I placed myself and a few friends in the last slot of the evening: Aaron Zev Katz, David Gerard, Mark Muzeroll, Jim and Allison Trick, and Michael Pritzl (who just moved to Salem a couple months ago, and when we get together we look like Dumbledore and Snape ) joined me for the closing set of Halloween Night. My favorite moment of the whole month of Halloween Outreach (remember Halloween is a month long event in Salem) was when we were leading a crowd of hundreds singing with us to such songs as Lake of Fire, and Amazing Grace.

Friends from other outreaches joined us for the first time: Hope Deifell (my favorite Burner), Kelly and Bonnie Williams (who were at the Wild Goose Festival), and our always faithful and surprising friend Alan Drake from Dallas brought his friend Kresimir Zeravica (a brilliant Croatian now living in Dallas).

Our Children's Day was on the verge of going extinct, but thanks to some help from Jason Silva from the mayor's office, Ellen Talkowski (the Queen of Halloween), Dominic Benvenuti from Domino's Pizza, Aggregate Industries, Fiesta Entertainment, and Shara Sobelman the event is on the rebound and should grow well over the next couple years.

Dream Interpretation teams rocked it, and a few new friends (Leeland and Kimberly) joined us through the month and touched people's hearts deeply.

More than any other year, some of our visitors from distant places left in tears, because they were so touched by new friendships they developed. And of course, those friendships included our friends who love The Gathering, but do not identify as Christians. Bonnie, Kelly, and Debora Spotted-Eagle just had to get a picture with their new friends. They just fell in love with Valor, Stephen and Dan - the Witch, the Tie-dye Buddhist Guy, and the Agnostic.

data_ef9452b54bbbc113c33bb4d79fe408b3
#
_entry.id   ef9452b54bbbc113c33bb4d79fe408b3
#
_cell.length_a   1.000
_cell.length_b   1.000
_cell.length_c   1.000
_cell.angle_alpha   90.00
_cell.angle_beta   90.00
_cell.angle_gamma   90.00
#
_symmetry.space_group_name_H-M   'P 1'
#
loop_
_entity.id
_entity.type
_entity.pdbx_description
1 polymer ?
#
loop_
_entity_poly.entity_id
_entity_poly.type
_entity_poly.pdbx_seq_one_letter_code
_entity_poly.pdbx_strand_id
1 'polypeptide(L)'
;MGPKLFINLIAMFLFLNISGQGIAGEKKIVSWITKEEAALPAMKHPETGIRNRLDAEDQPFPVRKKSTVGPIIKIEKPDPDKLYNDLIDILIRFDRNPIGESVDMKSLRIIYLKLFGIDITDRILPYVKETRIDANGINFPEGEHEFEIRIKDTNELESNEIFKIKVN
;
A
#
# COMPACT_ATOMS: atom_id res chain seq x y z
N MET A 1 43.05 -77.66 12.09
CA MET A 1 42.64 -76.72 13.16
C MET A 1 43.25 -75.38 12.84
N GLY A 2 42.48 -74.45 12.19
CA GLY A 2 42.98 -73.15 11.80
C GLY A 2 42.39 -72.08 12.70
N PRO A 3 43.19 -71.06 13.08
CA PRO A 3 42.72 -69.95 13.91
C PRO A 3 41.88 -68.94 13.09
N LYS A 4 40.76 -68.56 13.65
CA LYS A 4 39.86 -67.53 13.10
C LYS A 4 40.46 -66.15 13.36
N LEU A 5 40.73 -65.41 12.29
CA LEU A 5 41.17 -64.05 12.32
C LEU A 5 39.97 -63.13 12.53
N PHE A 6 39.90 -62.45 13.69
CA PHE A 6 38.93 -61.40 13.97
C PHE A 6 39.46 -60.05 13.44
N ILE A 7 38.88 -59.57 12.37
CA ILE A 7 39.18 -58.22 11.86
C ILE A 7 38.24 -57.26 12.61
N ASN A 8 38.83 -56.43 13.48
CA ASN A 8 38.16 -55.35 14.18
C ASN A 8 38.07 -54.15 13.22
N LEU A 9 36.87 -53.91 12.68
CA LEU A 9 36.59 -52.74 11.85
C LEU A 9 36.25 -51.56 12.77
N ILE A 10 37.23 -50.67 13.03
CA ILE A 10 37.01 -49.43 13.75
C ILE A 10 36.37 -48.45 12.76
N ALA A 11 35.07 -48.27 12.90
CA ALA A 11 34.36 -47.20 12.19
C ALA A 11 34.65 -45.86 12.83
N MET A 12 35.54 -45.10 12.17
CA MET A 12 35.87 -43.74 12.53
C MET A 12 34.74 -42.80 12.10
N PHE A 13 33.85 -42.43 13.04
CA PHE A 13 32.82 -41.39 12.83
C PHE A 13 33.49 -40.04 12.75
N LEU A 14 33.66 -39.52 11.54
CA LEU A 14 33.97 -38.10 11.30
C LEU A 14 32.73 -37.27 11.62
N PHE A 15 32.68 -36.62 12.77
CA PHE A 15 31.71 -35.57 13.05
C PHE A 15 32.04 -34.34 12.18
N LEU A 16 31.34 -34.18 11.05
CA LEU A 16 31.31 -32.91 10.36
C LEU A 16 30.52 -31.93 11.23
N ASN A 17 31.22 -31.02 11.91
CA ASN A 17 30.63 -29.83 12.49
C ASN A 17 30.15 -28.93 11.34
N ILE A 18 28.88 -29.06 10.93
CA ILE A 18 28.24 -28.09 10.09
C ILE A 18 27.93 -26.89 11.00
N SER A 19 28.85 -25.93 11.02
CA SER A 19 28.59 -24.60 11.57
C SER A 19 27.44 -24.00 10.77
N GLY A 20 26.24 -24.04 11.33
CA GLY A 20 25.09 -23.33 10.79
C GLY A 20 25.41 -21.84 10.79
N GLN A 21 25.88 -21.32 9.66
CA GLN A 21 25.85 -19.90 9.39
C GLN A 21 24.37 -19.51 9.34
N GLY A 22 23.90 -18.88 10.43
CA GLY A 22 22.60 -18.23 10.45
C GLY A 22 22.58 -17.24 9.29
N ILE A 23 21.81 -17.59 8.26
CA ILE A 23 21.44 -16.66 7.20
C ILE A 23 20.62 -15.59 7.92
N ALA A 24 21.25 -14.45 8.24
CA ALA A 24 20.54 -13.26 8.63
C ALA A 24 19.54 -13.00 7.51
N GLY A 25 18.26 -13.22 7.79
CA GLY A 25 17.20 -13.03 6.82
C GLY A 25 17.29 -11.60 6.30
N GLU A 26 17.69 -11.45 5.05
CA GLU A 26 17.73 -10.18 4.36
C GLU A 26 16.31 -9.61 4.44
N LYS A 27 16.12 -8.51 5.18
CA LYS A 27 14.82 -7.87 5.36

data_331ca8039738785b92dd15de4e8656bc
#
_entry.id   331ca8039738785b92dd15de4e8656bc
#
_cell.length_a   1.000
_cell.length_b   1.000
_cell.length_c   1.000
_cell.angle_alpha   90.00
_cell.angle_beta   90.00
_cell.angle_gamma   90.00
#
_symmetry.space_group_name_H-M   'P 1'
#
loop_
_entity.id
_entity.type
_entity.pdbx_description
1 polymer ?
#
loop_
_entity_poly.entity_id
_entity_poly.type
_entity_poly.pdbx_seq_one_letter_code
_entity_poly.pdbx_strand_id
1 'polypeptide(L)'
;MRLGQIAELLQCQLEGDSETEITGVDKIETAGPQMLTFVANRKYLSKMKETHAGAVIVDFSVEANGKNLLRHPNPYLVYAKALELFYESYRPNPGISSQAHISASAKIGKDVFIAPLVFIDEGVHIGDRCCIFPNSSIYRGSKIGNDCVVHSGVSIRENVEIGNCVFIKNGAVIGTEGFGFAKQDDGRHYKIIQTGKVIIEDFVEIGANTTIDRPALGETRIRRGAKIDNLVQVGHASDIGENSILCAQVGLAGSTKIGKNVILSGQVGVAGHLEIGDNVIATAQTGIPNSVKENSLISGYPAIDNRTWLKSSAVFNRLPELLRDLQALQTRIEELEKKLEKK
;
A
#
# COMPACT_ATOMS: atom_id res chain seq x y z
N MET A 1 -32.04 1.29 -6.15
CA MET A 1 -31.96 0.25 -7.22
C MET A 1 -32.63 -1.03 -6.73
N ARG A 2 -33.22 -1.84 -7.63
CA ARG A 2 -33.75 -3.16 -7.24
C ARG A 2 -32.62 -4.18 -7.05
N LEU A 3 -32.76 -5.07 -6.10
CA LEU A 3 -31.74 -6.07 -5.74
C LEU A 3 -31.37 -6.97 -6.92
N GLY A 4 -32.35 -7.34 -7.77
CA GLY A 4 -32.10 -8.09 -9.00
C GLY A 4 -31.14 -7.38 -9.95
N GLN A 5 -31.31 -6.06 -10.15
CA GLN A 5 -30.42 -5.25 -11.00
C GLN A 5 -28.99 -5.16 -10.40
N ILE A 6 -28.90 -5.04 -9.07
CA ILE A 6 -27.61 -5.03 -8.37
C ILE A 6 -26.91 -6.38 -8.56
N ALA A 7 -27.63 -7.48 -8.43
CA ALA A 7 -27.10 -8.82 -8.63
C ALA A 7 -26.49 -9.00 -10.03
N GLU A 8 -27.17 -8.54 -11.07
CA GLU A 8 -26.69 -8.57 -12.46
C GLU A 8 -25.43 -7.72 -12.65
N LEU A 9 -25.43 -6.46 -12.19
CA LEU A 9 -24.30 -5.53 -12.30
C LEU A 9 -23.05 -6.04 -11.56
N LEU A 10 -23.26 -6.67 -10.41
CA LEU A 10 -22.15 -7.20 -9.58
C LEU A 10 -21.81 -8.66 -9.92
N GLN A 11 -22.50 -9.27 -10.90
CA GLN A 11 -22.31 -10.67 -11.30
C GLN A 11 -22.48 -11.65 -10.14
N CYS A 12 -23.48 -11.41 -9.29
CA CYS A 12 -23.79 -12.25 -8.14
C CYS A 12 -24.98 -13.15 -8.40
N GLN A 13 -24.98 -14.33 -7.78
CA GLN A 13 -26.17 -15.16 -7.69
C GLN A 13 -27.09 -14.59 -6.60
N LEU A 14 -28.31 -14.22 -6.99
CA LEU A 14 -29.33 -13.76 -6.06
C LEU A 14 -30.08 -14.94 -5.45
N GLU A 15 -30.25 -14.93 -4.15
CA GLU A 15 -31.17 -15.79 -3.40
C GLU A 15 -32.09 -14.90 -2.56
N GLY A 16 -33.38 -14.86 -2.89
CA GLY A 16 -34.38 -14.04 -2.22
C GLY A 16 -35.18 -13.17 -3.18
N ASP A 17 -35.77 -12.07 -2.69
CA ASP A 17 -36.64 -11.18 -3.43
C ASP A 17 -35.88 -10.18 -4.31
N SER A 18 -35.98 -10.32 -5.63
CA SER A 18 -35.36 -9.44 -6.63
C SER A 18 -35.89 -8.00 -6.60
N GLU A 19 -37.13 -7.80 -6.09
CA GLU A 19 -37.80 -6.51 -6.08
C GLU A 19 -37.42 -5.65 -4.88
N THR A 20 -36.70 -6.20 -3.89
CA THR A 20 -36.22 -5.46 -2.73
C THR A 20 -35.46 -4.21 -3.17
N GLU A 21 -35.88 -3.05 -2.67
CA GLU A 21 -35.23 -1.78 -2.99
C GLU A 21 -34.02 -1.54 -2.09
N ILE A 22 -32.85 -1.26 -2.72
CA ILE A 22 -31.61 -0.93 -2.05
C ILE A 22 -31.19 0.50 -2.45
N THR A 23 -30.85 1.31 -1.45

Valor added color to the season by making a "Hug a Witch" sign and standing in front of some aggressive street preachers. Dan (the agnostic) stood in the pouring rain of Hurricane Sandy getting drenched, and waited for a street preacher to take a breathe, and then asked if he could get him a sandwich or a coffee (note: Dan has been out of work for quite a while). These were funny moments, where the people who love us but do not identify as Christians were showing love to people they struggled to accept. These are lessons for all of us who do call ourselves Christians.

So, now my tongue is hanging out, and I am ready to sleep for a month, but the clean up must follow the carnival. This was a great year of surprise, and the biggest surprise was the fact that dozens of people wanted to start following Jesus. Of course, as always we will gauge that by the daily changes occurring in heart, mind and action. Following God is not the easy path of life for most of us.